"Be it enacted, etc., That the state of Wyoming is hereby declared to be a state of the United States of America, and is hereby declared admitted into the Union on an equal footing with the original states in all respects whatever; and that the constitution which the people of Wyoming have formed for themselves be, and the same is hereby, accepted, ratified, and confirmed."

    The latter part of this provision is not found in the act of admission of Montana. In that state, as heretofore mentioned, the rights of the Indians were reserved (25 Statutes at Large 676, Ch. 180, sec. 4), while the act of admission of Wyoming contains no reservation of rights to the Indians whatever. Among other things the constitution of Wyoming, which as above mentioned was accepted, ratified and confirmed, contains the following provisions:

    Article 8, Sec. 1. "The water of all natural streams, springs, lakes or other collections of still water, within the boundaries of the state, are hereby declared to be the property of the state."

    Article 8, Sec. 3. "Priority of appropriation for beneficial uses shall give the better right. No appropriation shall be denied except when such denial is demanded by the public interests."

    The provisions of the act of admission had the same effect, we think, as an independent act of Congress enacting the provisions of our constitution heretofore quoted. That was the view expressed by this court in Farm Investment Co. v. Carpenter, 9 Wyo. 110, 135, 136, 61 P. 258, 50 L.R.A. 747.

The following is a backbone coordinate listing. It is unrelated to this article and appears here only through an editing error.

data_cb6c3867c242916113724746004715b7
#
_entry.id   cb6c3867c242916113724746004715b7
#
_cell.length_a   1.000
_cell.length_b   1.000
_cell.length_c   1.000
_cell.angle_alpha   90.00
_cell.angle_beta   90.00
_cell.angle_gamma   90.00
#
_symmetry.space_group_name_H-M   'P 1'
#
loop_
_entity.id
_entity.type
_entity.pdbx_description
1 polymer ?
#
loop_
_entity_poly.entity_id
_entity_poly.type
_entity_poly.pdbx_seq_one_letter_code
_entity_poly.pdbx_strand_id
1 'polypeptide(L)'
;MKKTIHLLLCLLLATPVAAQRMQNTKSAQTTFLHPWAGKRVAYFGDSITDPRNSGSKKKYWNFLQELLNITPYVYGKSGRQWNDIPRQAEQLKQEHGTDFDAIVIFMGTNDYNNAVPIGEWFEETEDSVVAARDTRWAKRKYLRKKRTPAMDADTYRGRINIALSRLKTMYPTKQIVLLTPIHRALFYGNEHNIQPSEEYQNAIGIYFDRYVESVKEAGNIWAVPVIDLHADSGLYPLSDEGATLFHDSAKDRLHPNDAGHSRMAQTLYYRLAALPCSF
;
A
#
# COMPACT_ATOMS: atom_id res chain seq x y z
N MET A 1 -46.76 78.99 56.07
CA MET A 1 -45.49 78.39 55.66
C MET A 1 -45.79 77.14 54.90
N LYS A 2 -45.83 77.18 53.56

In Beecher v. Wetherby, 95 U.S. 517, 523, 24 L. Ed. 440, the court held that when a state is admitted to the *312 Union and is granted sections 16 in the state upon certain conditions to be ratified by the constitution of the state, and the ratification was made, then the condition became unalterable and obligatory on the United States. The court said in part: "With the Constitution the State was admitted into the Union in May, 1848. 9 Stat. 233. It was, therefore, an unalterable condition of the admission, obligatory upon the United States, that section sixteen (16) in every township of the public lands in the State, which had not been sold or otherwise disposed of, should be granted to the State for the use of schools. It matters not whether the words of the compact be considered as merely promissory on the part of the United States, and constituting only a pledge of a grant in future, or as operating to transfer the title to the State upon her acceptance of the propositions as soon as the sections could be afterwards identified by the public surveys. In either case, the lands which might be embraced within those sections were appropriated to the State. * * * They could not be diverted from their appropriation to the State." The court cites Cooper v. Roberts, 18 How. 173, 15 L. Ed. 338, and that case was followed in Morrison v. United States, 212 F. 29. The rule has been modified as to unsurveyed public land. See United States v. Wyoming, 331 U.S. 440, 91 L. Ed. 1590. But we find no modification of the principle that the compact between the United States and Wyoming is unalterable and obligatory. Water rights are property just as land, and the situation in the case at bar is so strikingly analogous to that of the foregoing case that it would seem the same rule should be applied, notwithstanding that the state holds the water merely as trustee for the public and not in a proprietary capacity. It is subject to appropriation as provided in its constitution. And when Congress provided, when it accepted and approved the constitution of the state, that priority of *313 appropriation of water should give the better right, without making any exceptions, it thereby seems to have created a usufructuary right in appropriators without regard to whether these appropriators are Indians or white men. The rule is uniform and explicit and we cannot see that we can engraft an exception thereon in favor of individual Indians. Hence it would seem the rights reserved to Indians in the treaty of 1904 must be construed in the light of, and as limited by, the act of admission.